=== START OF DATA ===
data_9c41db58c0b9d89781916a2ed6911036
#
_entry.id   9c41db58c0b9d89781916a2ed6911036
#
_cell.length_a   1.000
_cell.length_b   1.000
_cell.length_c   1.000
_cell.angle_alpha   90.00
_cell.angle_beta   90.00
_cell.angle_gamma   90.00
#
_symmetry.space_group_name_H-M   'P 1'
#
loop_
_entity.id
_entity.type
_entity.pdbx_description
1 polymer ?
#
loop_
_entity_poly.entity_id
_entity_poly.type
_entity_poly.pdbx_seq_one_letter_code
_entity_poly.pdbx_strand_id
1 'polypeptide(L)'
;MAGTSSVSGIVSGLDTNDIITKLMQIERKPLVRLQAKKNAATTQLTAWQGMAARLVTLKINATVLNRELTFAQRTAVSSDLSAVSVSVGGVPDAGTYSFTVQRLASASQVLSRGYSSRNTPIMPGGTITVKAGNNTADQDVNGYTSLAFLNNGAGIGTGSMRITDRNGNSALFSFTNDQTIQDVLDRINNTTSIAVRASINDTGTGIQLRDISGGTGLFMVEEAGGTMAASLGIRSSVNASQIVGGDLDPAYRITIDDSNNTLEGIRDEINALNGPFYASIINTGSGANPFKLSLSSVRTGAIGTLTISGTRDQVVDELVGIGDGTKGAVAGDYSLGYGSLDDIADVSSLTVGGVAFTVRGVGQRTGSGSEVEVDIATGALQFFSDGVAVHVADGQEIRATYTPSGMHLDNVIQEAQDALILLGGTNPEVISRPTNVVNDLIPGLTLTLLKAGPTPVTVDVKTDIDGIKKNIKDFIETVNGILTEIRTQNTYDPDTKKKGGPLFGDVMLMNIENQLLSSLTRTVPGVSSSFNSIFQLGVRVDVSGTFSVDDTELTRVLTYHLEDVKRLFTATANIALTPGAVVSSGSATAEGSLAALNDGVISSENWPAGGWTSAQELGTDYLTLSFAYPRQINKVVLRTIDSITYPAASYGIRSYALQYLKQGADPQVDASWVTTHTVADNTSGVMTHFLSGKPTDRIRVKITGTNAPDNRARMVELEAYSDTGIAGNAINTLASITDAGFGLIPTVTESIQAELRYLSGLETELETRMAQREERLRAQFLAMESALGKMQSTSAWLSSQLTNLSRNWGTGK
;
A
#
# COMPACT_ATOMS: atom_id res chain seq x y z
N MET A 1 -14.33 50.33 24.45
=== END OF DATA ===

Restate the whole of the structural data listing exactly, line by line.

data_9c41db58c0b9d89781916a2ed6911036
#
_entry.id   9c41db58c0b9d89781916a2ed6911036
#
_cell.length_a   1.000
_cell.length_b   1.000
_cell.length_c   1.000
_cell.angle_alpha   90.00
_cell.angle_beta   90.00
_cell.angle_gamma   90.00
#
_symmetry.space_group_name_H-M   'P 1'
#
loop_
_entity.id
_entity.type
_entity.pdbx_description
1 polymer ?
#
loop_
_entity_poly.entity_id
_entity_poly.type
_entity_poly.pdbx_seq_one_letter_code
_entity_poly.pdbx_strand_id
1 'polypeptide(L)'
;MAGTSSVSGIVSGLDTNDIITKLMQIERKPLVRLQAKKNAATTQLTAWQGMAARLVTLKINATVLNRELTFAQRTAVSSDLSAVSVSVGGVPDAGTYSFTVQRLASASQVLSRGYSSRNTPIMPGGTITVKAGNNTADQDVNGYTSLAFLNNGAGIGTGSMRITDRNGNSALFSFTNDQTIQDVLDRINNTTSIAVRASINDTGTGIQLRDISGGTGLFMVEEAGGTMAASLGIRSSVNASQIVGGDLDPAYRITIDDSNNTLEGIRDEINALNGPFYASIINTGSGANPFKLSLSSVRTGAIGTLTISGTRDQVVDELVGIGDGTKGAVAGDYSLGYGSLDDIADVSSLTVGGVAFTVRGVGQRTGSGSEVEVDIATGALQFFSDGVAVHVADGQEIRATYTPSGMHLDNVIQEAQDALILLGGTNPEVISRPTNVVNDLIPGLTLTLLKAGPTPVTVDVKTDIDGIKKNIKDFIETVNGILTEIRTQNTYDPDTKKKGGPLFGDVMLMNIENQLLSSLTRTVPGVSSSFNSIFQLGVRVDVSGTFSVDDTELTRVLTYHLEDVKRLFTATANIALTPGAVVSSGSATAEGSLAALNDGVISSENWPAGGWTSAQELGTDYLTLSFAYPRQINKVVLRTIDSITYPAASYGIRSYALQYLKQGADPQVDASWVTTHTVADNTSGVMTHFLSGKPTDRIRVKITGTNAPDNRARMVELEAYSDTGIAGNAINTLASITDAGFGLIPTVTESIQAELRYLSGLETELETRMAQREERLRAQFLAMESALGKMQSTSAWLSSQLTNLSRNWGTGK
;
A
#
# COMPACT_ATOMS: atom_id res chain seq x y z
N MET A 1 -14.33 50.33 24.45